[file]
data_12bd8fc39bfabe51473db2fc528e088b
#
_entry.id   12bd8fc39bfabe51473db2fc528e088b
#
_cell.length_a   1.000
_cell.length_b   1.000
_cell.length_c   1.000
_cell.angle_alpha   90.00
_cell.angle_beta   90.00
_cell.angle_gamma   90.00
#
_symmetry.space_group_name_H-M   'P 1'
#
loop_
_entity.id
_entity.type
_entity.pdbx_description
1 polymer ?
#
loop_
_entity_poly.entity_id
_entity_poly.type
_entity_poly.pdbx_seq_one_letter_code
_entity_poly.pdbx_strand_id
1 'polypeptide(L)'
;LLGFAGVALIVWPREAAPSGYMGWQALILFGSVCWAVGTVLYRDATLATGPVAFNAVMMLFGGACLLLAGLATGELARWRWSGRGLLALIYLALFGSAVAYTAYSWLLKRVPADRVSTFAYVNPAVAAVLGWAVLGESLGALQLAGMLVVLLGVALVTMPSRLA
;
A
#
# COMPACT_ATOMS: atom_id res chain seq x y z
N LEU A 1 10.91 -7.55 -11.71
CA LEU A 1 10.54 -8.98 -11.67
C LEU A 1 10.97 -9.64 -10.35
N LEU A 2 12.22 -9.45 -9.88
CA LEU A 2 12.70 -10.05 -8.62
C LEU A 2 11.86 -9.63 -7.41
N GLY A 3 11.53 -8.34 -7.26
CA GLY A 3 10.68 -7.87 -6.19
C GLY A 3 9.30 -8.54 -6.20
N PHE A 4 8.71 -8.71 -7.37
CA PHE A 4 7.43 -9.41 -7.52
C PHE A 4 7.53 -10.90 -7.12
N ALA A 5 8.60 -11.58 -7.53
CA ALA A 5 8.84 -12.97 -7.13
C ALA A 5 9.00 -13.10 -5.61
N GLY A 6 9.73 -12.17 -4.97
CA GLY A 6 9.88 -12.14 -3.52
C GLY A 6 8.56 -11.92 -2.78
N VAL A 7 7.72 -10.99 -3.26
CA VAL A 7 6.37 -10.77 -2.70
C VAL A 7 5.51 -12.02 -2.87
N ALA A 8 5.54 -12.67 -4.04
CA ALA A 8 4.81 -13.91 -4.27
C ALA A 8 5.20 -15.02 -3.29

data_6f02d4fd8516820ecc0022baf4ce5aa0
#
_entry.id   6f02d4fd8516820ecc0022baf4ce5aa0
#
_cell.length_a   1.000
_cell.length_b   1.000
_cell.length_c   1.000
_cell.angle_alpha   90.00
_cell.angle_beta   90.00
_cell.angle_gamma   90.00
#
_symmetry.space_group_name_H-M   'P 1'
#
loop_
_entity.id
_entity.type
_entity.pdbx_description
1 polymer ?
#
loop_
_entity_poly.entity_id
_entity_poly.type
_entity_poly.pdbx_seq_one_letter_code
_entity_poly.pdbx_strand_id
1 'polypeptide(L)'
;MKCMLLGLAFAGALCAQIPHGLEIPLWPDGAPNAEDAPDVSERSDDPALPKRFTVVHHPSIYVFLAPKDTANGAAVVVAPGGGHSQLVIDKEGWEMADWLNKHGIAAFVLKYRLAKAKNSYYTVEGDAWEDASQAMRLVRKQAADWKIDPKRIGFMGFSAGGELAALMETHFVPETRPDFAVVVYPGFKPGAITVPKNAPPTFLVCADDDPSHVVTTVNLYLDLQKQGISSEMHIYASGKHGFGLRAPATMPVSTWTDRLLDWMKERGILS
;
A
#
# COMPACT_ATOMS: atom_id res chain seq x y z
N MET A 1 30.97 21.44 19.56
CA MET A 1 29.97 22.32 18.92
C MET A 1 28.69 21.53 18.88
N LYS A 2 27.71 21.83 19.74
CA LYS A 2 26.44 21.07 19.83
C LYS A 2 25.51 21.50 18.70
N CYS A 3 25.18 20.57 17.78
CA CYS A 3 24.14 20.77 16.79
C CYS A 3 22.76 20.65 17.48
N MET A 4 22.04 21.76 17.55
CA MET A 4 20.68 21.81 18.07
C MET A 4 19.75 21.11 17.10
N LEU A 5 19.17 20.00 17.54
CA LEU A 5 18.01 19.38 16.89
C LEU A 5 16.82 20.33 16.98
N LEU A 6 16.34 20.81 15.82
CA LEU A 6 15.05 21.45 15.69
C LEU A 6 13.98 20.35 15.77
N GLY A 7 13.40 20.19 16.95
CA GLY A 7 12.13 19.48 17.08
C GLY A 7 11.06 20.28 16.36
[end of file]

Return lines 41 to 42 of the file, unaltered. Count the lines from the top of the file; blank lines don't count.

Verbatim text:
CA PHE A 4 7.43 -9.41 -7.52
C PHE A 4 7.53 -10.90 -7.12